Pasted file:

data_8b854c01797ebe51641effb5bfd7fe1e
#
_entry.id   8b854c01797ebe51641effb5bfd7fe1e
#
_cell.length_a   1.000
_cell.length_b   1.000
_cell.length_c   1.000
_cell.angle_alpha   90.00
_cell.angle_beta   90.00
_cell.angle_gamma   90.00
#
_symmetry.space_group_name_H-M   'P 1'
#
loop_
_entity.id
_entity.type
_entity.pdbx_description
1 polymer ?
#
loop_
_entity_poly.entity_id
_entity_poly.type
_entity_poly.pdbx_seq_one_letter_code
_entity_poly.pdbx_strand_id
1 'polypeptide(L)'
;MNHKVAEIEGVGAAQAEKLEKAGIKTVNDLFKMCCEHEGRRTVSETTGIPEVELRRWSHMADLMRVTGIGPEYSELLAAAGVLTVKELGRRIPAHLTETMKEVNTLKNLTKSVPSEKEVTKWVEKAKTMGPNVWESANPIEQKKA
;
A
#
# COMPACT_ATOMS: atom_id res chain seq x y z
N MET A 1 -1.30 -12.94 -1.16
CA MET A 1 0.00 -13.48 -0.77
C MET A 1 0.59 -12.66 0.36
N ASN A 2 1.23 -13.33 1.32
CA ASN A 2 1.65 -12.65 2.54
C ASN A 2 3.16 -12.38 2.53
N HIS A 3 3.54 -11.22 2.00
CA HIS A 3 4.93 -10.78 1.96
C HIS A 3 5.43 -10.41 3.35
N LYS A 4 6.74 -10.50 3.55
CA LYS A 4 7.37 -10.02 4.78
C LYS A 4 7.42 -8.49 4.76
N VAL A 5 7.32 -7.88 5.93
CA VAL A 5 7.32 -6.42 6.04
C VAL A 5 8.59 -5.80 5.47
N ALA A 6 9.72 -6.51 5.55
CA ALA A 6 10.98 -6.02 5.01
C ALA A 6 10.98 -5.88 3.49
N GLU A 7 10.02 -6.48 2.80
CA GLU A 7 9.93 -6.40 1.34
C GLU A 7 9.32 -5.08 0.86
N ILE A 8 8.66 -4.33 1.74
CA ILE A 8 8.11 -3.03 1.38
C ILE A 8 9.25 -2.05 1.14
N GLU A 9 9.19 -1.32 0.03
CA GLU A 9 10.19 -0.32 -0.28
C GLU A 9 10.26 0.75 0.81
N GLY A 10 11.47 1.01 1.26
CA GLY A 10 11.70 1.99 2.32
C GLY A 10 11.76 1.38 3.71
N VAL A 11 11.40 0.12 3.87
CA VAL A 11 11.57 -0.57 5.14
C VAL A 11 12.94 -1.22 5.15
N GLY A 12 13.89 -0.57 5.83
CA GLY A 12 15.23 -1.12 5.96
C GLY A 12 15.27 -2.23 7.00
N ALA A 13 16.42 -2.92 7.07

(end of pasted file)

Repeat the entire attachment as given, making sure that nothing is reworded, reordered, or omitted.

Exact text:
data_8b854c01797ebe51641effb5bfd7fe1e
#
_entry.id   8b854c01797ebe51641effb5bfd7fe1e
#
_cell.length_a   1.000
_cell.length_b   1.000
_cell.length_c   1.000
_cell.angle_alpha   90.00
_cell.angle_beta   90.00
_cell.angle_gamma   90.00
#
_symmetry.space_group_name_H-M   'P 1'
#
loop_
_entity.id
_entity.type
_entity.pdbx_description
1 polymer ?
#
loop_
_entity_poly.entity_id
_entity_poly.type
_entity_poly.pdbx_seq_one_letter_code
_entity_poly.pdbx_strand_id
1 'polypeptide(L)'
;MNHKVAEIEGVGAAQAEKLEKAGIKTVNDLFKMCCEHEGRRTVSETTGIPEVELRRWSHMADLMRVTGIGPEYSELLAAAGVLTVKELGRRIPAHLTETMKEVNTLKNLTKSVPSEKEVTKWVEKAKTMGPNVWESANPIEQKKA
;
A
#
# COMPACT_ATOMS: atom_id res chain seq x y z
N MET A 1 -1.30 -12.94 -1.16
CA MET A 1 0.00 -13.48 -0.77
C MET A 1 0.59 -12.66 0.36
N ASN A 2 1.23 -13.33 1.32
CA ASN A 2 1.65 -12.65 2.54
C ASN A 2 3.16 -12.38 2.53
N HIS A 3 3.54 -11.22 2.00
CA HIS A 3 4.93 -10.78 1.96
C HIS A 3 5.43 -10.41 3.35
N LYS A 4 6.74 -10.50 3.55
CA LYS A 4 7.37 -10.02 4.78
C LYS A 4 7.42 -8.49 4.76
N VAL A 5 7.32 -7.88 5.93
CA VAL A 5 7.32 -6.42 6.04
C VAL A 5 8.59 -5.80 5.47
N ALA A 6 9.72 -6.51 5.55
CA ALA A 6 10.98 -6.02 5.01
C ALA A 6 10.98 -5.88 3.49
N GLU A 7 10.02 -6.48 2.80
CA GLU A 7 9.93 -6.40 1.34
C GLU A 7 9.32 -5.08 0.86
N ILE A 8 8.66 -4.33 1.74
CA ILE A 8 8.11 -3.03 1.38
C ILE A 8 9.25 -2.05 1.14
N GLU A 9 9.19 -1.32 0.03
CA GLU A 9 10.19 -0.32 -0.28
C GLU A 9 10.26 0.75 0.81
N GLY A 10 11.47 1.01 1.26
CA GLY A 10 11.70 1.99 2.32
C GLY A 10 11.76 1.38 3.71
N VAL A 11 11.40 0.12 3.87
CA VAL A 11 11.57 -0.57 5.14
C VAL A 11 12.94 -1.22 5.15
N GLY A 12 13.89 -0.57 5.83
CA GLY A 12 15.23 -1.12 5.96
C GLY A 12 15.27 -2.23 7.00
N ALA A 13 16.42 -2.92 7.07